25. The case notes show Ms X had difficulty completing and returning the financial declaration form because of her disability. In the end, Ms X returned the form, completed and signed. She told us she sent it recorded delivery at the start of March, although the records show the Council did not receive it until the end of March. The finance team completed a financial assessment at the start of May. Ms X did not have to pay a charge.

26. In the middle of May, a different social worker referred Ms X to Penderels again.

27. A social worker completed a social care assessment in May. The assessment described Ms X’s eligible care needs. Ms X’s care and support plan was started in May and finished in August 2021. It noted she wanted a direct payment and a managed account. The plan set out Ms X’s eligible needs and the support she needed to achieve her goals. Ms X told us the care and support plan was incorrect on several occasions.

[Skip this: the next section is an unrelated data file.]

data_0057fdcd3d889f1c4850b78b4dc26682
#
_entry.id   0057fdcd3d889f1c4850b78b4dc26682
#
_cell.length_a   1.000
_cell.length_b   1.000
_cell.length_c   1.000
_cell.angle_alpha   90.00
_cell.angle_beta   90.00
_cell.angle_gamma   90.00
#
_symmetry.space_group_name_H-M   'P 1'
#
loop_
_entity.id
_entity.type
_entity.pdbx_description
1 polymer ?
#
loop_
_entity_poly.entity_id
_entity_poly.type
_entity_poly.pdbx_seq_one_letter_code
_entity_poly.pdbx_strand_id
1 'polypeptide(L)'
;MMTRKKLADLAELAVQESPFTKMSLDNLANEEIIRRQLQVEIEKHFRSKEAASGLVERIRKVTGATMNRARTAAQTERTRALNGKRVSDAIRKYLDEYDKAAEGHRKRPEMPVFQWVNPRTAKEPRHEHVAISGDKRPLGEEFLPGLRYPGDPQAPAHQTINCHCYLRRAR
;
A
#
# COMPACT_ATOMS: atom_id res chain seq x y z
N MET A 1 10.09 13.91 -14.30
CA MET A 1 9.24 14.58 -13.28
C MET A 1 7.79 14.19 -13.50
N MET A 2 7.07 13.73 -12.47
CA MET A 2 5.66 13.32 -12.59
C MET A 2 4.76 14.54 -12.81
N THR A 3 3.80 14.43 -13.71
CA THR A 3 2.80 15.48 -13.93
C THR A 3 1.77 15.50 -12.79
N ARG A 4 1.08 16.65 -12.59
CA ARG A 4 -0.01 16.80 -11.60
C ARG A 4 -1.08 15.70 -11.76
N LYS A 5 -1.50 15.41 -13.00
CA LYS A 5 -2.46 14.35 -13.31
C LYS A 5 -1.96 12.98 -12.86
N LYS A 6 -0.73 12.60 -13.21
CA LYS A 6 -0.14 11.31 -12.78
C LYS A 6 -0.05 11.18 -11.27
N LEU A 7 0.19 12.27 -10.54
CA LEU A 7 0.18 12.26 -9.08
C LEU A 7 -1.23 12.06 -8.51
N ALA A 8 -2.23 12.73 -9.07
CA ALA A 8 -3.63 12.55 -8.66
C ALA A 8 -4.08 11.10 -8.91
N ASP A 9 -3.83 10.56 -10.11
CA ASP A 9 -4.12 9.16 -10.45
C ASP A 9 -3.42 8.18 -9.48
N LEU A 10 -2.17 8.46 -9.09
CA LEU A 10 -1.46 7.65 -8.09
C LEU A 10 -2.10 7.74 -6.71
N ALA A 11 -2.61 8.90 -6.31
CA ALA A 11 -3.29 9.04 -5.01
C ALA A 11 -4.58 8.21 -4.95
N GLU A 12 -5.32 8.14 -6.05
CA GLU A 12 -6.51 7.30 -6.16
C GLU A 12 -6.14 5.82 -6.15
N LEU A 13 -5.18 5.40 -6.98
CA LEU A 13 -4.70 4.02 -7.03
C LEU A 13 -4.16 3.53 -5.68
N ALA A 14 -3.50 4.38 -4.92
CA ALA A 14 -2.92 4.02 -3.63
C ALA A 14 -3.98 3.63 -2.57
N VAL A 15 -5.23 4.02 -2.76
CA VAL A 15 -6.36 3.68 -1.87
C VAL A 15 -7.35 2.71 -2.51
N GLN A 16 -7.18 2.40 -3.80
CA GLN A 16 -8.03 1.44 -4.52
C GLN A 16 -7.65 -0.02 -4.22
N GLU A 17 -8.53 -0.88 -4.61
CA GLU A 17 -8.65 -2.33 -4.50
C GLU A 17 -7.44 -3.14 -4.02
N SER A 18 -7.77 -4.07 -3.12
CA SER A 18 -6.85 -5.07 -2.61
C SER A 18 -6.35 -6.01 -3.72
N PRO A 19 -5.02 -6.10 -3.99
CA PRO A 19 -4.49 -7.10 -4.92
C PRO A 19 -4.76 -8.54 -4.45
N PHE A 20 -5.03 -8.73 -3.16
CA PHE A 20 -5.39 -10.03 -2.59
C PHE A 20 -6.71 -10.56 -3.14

28. A new social worker was allocated at the end of May. The social worker sent out a direct payment agreement for Ms X to sign. Penderels emailed the social worker asking for her to confirm hours and costings for the direct payment.

29. The social worker emailed Penderels in the middle of June to say the Council had agreed a personal budget of £126 or

14 hours a week of care and support and Ms X wanted a managed account (this is where Penderels manages the payment for Ms X).

30. Ms X and the social worker spoke at the end of June. Ms X said Penderels had sent her paperwork which she could not complete because of her disability. The social worker completed the papers for Ms X and sent them back to Penderels.